During PCR amplification most STR protocols include a final extension step to give the DNA polymerase extra time to completely adenylate all double-stranded PCR products. For example, the standard AmpF/STR® kit amplification parameters include a final extension at 60°C for 45 minutes at the end of thermal cycling (Applied Biosystems 1999). In order to make correct genotype calls, it is important that the allelic ladder and the sample have the same adeny-lation status for a particular STR locus. For all commercially available STR kits, this means that the STR alleles are all in the +A form.
Amplifying higher quantities of DNA than the optimal amount suggested by the manufacturer's protocols can result in incomplete 3' A nucleotide addition and therefore split peaks. The addition of 10 ng of template DNA to a PCR reaction with AmpFKTR Profiler Plus results in split peaks compared to using only 2ng of the same template DNA (Figure 6.5). Thus, quantifying the amount of DNA prior to PCR and adhering to the manufacturer's protocols will produce improved STR typing results with using commercial STR kits.
MICROVARIANTS AND 'OFF-LADDER' ALLELES
Rare alleles are encountered in the human population that may differ from common allele variants at tested DNA markers by one or more base pairs. Sequence variation between STR alleles can take the form of insertions, deletions, or nucleotide changes. Alleles containing some form of sequence variation compared to more commonly observed alleles are often referred to as microvariants because they are only slightly different from full repeat alleles. Because microvariant alleles often do not size the same as consensus alleles present in the reference allelic ladder, they can be referred to as 'off-ladder' alleles.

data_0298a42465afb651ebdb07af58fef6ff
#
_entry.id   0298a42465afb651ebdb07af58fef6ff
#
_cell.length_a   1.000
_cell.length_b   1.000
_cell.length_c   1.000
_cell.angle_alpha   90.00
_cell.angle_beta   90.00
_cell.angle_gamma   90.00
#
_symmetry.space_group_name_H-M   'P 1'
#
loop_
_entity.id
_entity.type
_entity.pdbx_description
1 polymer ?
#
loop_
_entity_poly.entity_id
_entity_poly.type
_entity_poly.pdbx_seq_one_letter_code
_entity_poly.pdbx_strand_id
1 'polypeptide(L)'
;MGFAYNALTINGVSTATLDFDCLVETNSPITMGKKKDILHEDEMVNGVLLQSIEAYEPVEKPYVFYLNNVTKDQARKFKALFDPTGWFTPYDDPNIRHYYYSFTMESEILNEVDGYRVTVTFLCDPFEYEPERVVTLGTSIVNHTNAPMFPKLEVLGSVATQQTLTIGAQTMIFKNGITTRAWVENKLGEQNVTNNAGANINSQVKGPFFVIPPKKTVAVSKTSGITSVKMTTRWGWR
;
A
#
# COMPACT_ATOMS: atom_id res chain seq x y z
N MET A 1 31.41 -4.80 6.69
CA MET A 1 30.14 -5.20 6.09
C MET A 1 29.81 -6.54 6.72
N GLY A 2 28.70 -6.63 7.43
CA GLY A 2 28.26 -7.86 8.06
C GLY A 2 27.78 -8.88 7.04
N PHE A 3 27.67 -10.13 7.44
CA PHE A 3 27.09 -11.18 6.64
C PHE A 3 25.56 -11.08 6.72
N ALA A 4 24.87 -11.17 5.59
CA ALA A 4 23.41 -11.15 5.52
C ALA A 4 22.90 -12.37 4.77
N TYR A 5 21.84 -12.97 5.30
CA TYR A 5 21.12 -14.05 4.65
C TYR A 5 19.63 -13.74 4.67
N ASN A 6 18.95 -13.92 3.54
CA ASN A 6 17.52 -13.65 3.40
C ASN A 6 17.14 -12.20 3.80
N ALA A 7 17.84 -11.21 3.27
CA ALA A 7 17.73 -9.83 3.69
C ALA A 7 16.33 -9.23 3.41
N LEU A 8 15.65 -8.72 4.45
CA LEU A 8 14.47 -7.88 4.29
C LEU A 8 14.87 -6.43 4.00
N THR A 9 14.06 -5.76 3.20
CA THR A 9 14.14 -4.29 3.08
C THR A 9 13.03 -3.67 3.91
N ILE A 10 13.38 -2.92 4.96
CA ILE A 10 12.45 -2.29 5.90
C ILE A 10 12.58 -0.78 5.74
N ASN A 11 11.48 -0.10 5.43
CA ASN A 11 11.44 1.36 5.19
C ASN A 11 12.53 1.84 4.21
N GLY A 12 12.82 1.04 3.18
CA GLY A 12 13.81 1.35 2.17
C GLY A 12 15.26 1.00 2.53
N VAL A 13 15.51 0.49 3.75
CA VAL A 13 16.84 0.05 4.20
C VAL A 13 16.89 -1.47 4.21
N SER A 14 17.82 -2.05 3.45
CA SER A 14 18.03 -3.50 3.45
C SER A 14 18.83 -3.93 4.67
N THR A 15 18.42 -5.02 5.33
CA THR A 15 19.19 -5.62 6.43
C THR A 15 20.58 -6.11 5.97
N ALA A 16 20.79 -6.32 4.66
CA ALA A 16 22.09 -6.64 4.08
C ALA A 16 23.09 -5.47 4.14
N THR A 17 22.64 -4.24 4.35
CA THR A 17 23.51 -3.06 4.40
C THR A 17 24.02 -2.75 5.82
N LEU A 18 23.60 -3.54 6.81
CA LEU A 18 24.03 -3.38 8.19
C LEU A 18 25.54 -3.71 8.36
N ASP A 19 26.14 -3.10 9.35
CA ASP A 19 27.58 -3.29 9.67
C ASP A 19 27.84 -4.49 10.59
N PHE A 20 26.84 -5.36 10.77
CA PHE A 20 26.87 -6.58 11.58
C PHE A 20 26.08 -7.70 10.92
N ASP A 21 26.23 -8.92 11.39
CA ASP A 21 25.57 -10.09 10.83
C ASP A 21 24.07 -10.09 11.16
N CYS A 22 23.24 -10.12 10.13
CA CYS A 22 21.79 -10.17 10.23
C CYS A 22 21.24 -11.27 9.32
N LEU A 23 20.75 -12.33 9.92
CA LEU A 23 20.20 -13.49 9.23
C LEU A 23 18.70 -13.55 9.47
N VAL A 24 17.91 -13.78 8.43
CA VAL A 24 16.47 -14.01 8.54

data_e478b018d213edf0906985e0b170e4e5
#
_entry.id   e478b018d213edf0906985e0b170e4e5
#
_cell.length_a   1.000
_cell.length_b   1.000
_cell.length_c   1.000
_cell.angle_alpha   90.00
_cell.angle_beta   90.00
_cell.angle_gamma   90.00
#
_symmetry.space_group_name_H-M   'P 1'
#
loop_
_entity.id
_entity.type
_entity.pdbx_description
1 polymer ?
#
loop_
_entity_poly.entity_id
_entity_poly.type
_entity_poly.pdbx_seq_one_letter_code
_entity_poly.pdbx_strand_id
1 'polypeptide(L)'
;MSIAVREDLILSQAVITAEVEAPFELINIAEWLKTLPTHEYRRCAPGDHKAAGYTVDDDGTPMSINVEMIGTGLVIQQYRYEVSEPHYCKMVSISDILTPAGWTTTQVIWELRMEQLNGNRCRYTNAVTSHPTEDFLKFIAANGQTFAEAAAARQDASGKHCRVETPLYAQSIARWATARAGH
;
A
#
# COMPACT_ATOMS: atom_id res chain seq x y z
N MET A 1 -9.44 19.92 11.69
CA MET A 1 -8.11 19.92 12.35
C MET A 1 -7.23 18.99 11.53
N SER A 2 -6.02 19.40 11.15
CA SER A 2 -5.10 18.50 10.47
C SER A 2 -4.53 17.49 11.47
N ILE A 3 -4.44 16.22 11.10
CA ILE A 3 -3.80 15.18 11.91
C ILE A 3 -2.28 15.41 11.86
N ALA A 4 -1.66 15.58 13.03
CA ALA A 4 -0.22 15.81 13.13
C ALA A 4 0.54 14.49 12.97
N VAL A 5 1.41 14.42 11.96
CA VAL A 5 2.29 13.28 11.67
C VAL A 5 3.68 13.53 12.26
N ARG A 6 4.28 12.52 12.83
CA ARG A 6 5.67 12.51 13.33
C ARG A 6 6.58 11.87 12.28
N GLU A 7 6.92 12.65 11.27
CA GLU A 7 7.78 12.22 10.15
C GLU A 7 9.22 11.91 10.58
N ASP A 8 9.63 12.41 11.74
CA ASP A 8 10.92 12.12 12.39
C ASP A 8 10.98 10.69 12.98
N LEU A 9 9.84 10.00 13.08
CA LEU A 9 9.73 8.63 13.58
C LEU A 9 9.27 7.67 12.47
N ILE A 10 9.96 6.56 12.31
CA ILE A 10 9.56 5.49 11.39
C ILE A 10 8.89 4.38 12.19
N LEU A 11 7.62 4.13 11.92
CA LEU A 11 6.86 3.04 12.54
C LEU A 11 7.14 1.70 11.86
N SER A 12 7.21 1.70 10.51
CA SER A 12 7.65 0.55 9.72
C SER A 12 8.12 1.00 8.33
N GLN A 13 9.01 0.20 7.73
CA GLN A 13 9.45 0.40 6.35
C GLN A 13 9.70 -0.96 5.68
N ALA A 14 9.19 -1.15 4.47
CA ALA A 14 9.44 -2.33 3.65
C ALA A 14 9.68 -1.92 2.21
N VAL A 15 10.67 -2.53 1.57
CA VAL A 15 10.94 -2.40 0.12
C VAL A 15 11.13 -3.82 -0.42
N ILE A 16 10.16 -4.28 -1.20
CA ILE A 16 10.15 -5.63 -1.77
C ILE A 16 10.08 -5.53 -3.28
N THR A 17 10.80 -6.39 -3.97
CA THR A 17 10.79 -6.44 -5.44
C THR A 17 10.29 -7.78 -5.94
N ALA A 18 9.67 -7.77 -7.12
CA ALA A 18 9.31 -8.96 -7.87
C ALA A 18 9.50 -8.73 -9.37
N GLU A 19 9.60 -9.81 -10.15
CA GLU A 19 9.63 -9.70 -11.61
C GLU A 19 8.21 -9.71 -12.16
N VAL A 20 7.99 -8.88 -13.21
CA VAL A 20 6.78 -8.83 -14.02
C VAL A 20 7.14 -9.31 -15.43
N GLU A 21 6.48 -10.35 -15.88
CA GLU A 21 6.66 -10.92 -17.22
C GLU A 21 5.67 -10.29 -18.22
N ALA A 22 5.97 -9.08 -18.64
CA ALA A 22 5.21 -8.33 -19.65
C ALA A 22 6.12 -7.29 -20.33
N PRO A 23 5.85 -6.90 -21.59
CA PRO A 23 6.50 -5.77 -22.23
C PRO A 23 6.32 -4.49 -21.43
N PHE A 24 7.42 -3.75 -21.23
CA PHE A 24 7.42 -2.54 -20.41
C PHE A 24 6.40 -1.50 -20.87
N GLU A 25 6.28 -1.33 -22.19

120 130 140 150 160 170 180 190 200 210 220 230 -1-1-1-1-1-1-1-1-1-1— i
60004000200006000 4000 2000
10 ng template (overloaded)
D3S1358 VWA FG
2 ng template
JU1 it (suM~ j
Incomplete non-template addition with high levels of DNA template. In the top panel, partial adeny-lation (both —A and +A forms of each allele) is seen because the poly-merase is overwhelmed due to an abundance of DNA template. Note also that the peaks in the top panel are off-scale and flat-topped in the case of the smaller FGA allele. When the suggested level of DNA template is used, all alleles are fully adeny-lated (bottom panel).
One example of a common microvariant is allele 9.3 at the STR locus TH01. The repeat region of TH01 allele 9.3 contains nine full repeats (AATG) and a partial repeat of three bases (ATG). The 9.3 allele differs from the 10 allele by a single base deletion of adenine in the seventh repeat (Puers et al. 1993).
Microvariants exist for most STR loci and are being identified in greater numbers as more samples are being examined around the world. In a recent study, 42 apparent microvariants were seen in over 10 000 samples examined at the CSF1PO, TPOX, and TH01 loci (Crouse et al. 1999). Microvariants are most commonly found in more polymorphic STR loci, such as FGA, D21S11, and D18S51, that possess the largest and most complex repeat structures compared to simple repeat loci, such as TPOX and CSF1PO (see Appendix I).